Saint Anthony of Padua School opened in 1936 by the Franciscans on Walton Street in the Southside neighborhood and closed in 1969. Saint Anthony’s served primarily African-American students. The local Catholic schools were completely integrated at this time.

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Color scan of a long narrow one-story brick and stone structure with a statue in a niche on each side of the ornate entrance. The building formerly housed St Anthony’s School, operated from 1936 to 1968 by Catholic nuns. It served black students in grades 1-8. When this photo was taken the occupant was the Missionary Baptist Church. Photo by Richard Hansley, 2011.

 

Ed Sheary, Retired Director of Buncombe County Public Libraries is a 1967 graduate of Saint Eugene’s School and a 1971 graduate of Asheville Catholic High School.

2 comments on “CATHOLIC EDUCATION IN ASHEVILLE

  1. Toby A. Weir
    November 4, 2015

    I was the first P.G. Student to graduate from St. John Vianney Hall/Asheville Catholic in1962. Mother Winters was one of my teachers. A Rev. Father Henri was the priest at St. Geneieve of the Pines. I served as an Altar Boy on several occassions for him. I have great memories of my time in Asheville.I went on to study at St. Mary’s Seminary in Kentucky for two years as a seminarian. Bishop Waters was my Bishop at that time. Would love to hear from anyone who remembers me. Toby Weir. 603 312 0015.

  2. Rosa Hilbert
    May 26, 2016

    Hi Toby,
    I have been racking my brain but I do not remember you. My name is Rosa Lee Blanton (Hilbert) and I went to St. Anthony’s at 56 Walton Street from 1957 – 1964. Father Colum Dillon and Father George (last name escapes me) lived next to the school in the Rectory. I also remember Father Lawson Hoze (not sure if spelling is correct). I came across a couple pictures (one is dated 1962) of my classmates. I remember hearing that some of my classmates have passed away; James Drummond, Valerie Holloway. Mother Winters was one of my teachers at Asheville Catholic High. I went on to graduate from ACH in 1968. I wish I could find a photo of ACH before it was torn down. I remember St. John Vianney Hall, too. I remember the principal was a firery Latino Franciscan priest and you certainly didn’t want to cross him but I can’t remember his name. I remember we had to line up in the hall and he would do his visual inspection and you couldn’t hear a pin drop but you COULD hear the sound of his rosary beads or prayer beads around his waist and his sandals flapping as he paced in front of us.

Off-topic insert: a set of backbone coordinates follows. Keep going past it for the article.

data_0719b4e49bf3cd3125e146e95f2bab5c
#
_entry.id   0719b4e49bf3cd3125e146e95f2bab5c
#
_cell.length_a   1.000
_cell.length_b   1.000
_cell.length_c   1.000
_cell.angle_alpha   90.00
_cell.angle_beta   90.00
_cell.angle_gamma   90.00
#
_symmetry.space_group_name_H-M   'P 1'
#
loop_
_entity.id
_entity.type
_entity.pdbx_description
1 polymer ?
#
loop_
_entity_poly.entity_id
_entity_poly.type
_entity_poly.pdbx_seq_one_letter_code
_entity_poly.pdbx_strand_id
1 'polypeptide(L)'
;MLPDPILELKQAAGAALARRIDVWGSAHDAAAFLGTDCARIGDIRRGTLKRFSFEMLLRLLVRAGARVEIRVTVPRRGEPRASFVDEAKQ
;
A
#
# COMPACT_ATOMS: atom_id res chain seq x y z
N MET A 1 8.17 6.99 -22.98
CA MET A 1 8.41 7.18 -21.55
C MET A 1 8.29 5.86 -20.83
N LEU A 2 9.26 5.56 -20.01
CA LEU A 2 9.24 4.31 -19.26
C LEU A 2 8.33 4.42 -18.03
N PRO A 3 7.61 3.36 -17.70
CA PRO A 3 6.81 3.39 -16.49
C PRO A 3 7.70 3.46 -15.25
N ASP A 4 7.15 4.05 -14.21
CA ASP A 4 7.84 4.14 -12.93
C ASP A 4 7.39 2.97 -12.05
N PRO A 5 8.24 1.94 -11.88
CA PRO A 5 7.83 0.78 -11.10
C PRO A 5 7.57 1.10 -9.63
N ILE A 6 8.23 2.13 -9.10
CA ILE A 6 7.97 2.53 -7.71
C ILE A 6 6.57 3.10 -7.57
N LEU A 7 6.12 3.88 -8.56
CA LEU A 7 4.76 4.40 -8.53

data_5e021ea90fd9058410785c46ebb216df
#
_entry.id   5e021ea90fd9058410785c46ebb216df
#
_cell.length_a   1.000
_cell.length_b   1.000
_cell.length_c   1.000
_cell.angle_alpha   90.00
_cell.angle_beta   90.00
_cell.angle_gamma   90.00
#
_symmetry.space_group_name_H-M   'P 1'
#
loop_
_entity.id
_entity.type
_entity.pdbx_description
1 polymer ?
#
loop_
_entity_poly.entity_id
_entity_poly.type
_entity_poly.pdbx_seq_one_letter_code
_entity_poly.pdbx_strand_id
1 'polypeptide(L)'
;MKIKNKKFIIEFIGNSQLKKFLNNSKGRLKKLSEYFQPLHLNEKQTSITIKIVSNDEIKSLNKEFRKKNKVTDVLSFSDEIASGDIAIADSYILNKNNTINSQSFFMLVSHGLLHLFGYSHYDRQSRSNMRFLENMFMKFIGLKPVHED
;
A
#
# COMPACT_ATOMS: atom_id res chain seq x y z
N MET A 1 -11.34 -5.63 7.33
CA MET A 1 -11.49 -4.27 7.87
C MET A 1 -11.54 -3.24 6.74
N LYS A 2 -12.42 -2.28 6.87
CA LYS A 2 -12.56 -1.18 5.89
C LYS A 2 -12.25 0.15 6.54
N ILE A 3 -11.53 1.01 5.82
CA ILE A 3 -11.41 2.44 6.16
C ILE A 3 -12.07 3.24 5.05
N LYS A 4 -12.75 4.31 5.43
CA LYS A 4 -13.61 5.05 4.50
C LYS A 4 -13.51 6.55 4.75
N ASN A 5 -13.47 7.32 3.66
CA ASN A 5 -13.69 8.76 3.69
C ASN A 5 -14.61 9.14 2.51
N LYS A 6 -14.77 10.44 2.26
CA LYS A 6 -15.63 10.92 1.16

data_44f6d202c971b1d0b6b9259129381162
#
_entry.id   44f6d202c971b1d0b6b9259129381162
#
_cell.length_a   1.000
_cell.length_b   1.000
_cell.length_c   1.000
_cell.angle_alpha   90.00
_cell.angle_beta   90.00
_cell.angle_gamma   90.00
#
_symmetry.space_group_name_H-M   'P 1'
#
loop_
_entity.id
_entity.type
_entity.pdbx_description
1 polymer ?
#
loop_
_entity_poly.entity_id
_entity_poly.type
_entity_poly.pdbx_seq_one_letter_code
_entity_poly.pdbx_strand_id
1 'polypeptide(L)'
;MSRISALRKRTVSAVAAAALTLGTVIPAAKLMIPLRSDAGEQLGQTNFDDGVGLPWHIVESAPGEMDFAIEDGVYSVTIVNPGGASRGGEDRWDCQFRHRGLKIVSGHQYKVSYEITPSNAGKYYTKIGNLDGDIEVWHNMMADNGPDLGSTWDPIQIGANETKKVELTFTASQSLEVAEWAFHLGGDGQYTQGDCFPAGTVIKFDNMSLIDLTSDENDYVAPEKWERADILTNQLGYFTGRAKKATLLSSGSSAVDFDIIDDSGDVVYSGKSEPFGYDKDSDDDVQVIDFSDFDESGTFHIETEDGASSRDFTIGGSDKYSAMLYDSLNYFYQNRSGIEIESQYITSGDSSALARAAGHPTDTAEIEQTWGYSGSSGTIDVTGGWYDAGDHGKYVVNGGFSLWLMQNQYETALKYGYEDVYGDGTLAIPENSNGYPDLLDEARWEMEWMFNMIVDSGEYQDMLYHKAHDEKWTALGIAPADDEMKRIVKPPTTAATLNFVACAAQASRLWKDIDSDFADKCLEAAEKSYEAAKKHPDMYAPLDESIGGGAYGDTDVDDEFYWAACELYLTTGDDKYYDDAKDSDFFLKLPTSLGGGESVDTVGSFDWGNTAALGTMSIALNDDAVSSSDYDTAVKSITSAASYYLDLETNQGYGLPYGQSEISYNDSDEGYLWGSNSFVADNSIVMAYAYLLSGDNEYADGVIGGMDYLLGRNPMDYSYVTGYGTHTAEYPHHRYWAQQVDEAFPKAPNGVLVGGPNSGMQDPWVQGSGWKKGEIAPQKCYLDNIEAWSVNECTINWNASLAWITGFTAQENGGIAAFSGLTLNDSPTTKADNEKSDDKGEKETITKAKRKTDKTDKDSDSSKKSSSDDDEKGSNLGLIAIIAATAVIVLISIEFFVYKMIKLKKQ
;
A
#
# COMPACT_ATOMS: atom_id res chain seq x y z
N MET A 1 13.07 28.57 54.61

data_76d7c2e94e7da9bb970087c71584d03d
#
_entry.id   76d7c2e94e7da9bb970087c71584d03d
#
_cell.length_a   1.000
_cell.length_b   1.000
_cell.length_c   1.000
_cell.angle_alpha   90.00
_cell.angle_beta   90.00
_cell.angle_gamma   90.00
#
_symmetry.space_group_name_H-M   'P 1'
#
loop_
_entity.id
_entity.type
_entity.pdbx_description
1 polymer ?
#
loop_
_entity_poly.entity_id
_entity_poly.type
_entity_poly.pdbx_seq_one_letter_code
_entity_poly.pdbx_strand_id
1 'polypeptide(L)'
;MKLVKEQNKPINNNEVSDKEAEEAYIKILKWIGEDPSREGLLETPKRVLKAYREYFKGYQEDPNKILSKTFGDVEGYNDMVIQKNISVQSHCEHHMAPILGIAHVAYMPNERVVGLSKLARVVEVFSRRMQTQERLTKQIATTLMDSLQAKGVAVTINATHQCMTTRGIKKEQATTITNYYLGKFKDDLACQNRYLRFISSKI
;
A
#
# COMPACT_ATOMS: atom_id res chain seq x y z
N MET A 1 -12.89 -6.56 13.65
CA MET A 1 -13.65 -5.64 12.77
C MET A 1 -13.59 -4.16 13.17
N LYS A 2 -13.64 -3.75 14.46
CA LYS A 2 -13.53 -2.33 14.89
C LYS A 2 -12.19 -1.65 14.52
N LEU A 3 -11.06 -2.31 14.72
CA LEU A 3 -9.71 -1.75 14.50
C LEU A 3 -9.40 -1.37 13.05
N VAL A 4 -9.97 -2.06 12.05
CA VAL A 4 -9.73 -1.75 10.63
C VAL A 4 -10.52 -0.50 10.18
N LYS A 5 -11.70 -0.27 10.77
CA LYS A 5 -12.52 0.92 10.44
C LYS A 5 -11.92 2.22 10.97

I have fond memories of high school friends. I have to admit that the saddest day was graduation. We had on our caps and gowns and I think graduation was held in the gym. For me, it was not just the loss of friends but a realization that institutional racism was alive. My friends were going away to college, making plans for their future and yet I was not allowed to enroll in college because of the color of my skin. The sting of this really cut deep but I prayed and asked God for guidance because I certainly didn’t know what to do. I ended up going to a small business college in Asheville & got a certificate as Office Assistant (Cecils Business College). I was so proud of myself. After that, I had several jobs and helped Mom & Dad. My dad died and I moved away from home to discover the world. Fortunately, 23 years after graduating from ACH, I managed to get my BA Degree from Shaw University in 1993. It was a
    struggle but I made it.

    I just wanted to share some of my story since the ACH days. We should keep in touch.
    Blessings always